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Before she dropped her song “Karma” on Friday, JoJo Siwa spent several weeks letting the world know that she was done with bows and glittery-y pastels. In March, she posted a parental advisory message on her Instagram grid — teasing a new (and more explicit) era.

It became clear immediately that the 20-year-old was hoping for a rebrand built on shock-value: photos of the openly gay star embracing two girls at once, wearing Kiss-inspired face paint and teasing lyrics about being a “bad girl” were rolled out in the weeks following the content warning. Once it dropped, “Karma” was a major shift from her usual anti-haters empowerment fodder. Instead, Siwa sings about how cheating leads to bad karma, a nod to some romantic drama the singer had been embroiled in not too long ago.

We’ve seen this play out numerous times before: over the last few decades, a child star making a dramatic jump to a more mature public image has become a rite of passage. In the Eighties, Michael and Janet Jackson perfected the form, not only reclaiming control and independence but also establishing themselves as musical geniuses in the process. By the 2000s, a new wave of teeny-bopper pop heavyweights were desperate to branch out and widen the age range of their audience — and therefore their cultural cache as well. Britney Spears and Christina Aguilera kissed Madonna on the VMA stage (and further explored what it means to have sexual agency both in their music and public performances). Justin Timberlake partnered with Timbaland and Pharrell to make more grown and sexy R&B. Years later, Miley Cyrus would twerk her way through the Bangerz era, shedding any memory of her halcyon Hannah Montana days, while both Justin Bieber and Nick Jonas would pull a few pages from Timberlake’s blue-eyed R&B playbook.

For the women who explored a professional coming-of-age moment, something as simple as wearing a little less clothing or singing more openly about sex and relationships beyond Radio Disney-friendly lyrics about handholding and heartbreak was enough to create a media firestorm, anger parents, and alienate more conservative audiences. Over the years, the tricks have been so cut-and-pasted by every pop star that they almost seem like a given once a teen star is between the ages of 18 and 21. The shock of it all has been watered down, especially as the cultural conversation around sex and sex education has become moderately more open-minded and realistic since the days of child stars wearing purity rings.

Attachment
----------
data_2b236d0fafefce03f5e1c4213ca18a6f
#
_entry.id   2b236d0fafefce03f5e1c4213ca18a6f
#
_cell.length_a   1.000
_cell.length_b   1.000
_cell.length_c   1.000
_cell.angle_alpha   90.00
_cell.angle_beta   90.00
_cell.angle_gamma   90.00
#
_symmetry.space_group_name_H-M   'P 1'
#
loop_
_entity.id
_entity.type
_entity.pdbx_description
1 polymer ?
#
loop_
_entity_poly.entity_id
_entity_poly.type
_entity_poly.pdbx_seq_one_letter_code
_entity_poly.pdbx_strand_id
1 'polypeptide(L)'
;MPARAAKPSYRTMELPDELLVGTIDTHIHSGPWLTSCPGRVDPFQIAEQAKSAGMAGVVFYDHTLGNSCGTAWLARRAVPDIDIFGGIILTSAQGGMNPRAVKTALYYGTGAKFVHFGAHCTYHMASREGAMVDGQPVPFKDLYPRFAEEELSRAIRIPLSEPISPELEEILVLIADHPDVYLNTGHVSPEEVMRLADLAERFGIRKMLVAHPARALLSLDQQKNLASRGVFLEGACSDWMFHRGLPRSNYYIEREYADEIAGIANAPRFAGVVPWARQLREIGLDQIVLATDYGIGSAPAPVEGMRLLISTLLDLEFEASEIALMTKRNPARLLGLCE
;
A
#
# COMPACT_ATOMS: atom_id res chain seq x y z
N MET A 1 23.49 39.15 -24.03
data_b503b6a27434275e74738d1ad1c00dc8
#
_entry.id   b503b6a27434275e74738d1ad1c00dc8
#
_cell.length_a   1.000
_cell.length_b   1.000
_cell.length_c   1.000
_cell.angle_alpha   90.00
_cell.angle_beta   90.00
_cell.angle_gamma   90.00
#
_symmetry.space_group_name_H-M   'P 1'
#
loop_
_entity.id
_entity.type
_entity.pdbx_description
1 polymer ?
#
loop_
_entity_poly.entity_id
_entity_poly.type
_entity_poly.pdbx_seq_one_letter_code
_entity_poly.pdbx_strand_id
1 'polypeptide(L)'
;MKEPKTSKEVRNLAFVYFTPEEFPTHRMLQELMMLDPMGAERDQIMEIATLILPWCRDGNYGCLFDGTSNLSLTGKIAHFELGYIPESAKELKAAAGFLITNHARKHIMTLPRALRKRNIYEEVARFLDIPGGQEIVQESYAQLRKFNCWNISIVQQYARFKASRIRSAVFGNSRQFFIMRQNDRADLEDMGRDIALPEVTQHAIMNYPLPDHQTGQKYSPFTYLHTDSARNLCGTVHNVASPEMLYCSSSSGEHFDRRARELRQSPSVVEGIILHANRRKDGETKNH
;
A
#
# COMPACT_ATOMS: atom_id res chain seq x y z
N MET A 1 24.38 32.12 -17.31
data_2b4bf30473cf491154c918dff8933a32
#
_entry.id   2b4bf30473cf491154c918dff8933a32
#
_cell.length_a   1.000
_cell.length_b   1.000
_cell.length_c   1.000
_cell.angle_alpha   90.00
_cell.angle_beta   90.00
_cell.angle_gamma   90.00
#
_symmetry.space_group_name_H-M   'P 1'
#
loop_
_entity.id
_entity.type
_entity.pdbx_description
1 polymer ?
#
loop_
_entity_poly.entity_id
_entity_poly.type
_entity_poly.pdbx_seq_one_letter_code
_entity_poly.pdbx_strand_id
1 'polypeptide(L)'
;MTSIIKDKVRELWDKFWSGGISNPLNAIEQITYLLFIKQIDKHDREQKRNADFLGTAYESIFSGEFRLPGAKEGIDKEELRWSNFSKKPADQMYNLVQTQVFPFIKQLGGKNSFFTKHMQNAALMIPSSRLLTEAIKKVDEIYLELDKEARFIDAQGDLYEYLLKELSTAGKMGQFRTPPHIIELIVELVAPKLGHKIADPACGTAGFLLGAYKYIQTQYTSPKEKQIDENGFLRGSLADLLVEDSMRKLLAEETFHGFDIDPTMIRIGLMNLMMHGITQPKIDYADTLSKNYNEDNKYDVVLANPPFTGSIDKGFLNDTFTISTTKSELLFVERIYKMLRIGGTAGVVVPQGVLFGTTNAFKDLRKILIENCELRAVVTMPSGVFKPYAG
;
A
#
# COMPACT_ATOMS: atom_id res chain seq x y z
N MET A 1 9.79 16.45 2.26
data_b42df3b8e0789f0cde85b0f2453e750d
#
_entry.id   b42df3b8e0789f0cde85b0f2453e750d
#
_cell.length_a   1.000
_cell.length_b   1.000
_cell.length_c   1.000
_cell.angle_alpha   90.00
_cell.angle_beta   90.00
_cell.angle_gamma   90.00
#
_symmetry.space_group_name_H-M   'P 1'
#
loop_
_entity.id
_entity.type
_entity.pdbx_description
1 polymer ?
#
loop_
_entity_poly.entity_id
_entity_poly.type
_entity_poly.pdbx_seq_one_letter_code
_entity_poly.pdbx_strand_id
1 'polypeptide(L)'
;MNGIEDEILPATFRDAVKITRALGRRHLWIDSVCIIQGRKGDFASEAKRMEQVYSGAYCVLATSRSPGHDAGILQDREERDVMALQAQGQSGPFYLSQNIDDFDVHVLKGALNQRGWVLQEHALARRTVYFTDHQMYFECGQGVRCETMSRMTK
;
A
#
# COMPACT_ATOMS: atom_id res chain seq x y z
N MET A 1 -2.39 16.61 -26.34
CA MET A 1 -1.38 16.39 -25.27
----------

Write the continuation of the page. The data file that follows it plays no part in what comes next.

Siwa’s “Karma” wants it too badly. Arguably, Siwa was the biggest network-backed child star since Cyrus and Jonas’ Disney era. While Ariana Grande and Zendaya came out of Nickelodeon and Disney respectively in the years following, both didn’t reach household name status until they left those shows. Siwa, however, had built a children’s entertainment empire with her massive merch deals, YouTube channel, tours and Nickelodeon specials. Her reach was much younger than the child stars who had been famous in the years leading up to her rise; shows like Hannah Montana and Victorious as well as any generation’s boy bands appealed more to the double-digit tween base while Siwa’s content was raking in the kindergarten set who would proudly sport her bedazzled bows and rainbow-emblazoned clothes.

Based on Siwa’s own taste in the ostentatious, it makes sense she would go for an over-the-top and hyper-referential version of the coming-of-age career moment. She has not been shy in noting how much she wants her Bangerz moment. The failure, however, is not only lacking a previous teen pop career moment that broke beyond her audience-bubble and would give this moment more weight (her musical offerings were fairly minimal prior to “Karma”) but also her believing that much of what she’s doing is still shocking culturally in the first place. There is surely overlap in Siwa’s core audience with those attending tours for big ticket pop stars like Olivia Rodrigo, whose music skipped over the teen pop trappings even while she was still attached to her Disney show. At Rodrigo’s Madison Square Garden shows, there are as many twentysomethings as there are grade-schoolers screaming “I still fucking love you” during “Drivers License.”

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Regardless of the reality TV, YouTube viewership and merchandising deals, it’s clear Siwa is banking on music as her priority going forward. She indicated this in my 2019 interview with her as well, citing Freddie Mercury as her biggest inspiration. “I literally sleep with a piano on my bed,” said. “I do see myself going into more musical music that will be timeless.” She tried her hand at masterminding a young girl group on her reality competition Siwa’s Dance Pop Revolution. Since then, a former member, mother and sources close to production recently spoke to Rolling Stone about the group’s experience, alleging a toxic environment created by Siwa and her mother as well as allegations of bullying and grueling rehearsal hours for the underage performers. (The Siwas denied all allegations in a response via their counsel, alleging that the member’s mother was the abusive one.) Even with the controversy looming, Siwa’s own music career is going full steam ahead, as she is releasing music through a major recording label for the first time.

During that 2019 interview, Siwa also expressed her own feelings on what it looked like for previous generations of child stars, especially the moment when they begin to feel trapped and need to break out of their family-friendly chrysalis. But it seems like relying on tepid shock and hate-watches could be more of a trap for her than any bow-tied high ponytail could have ever been.





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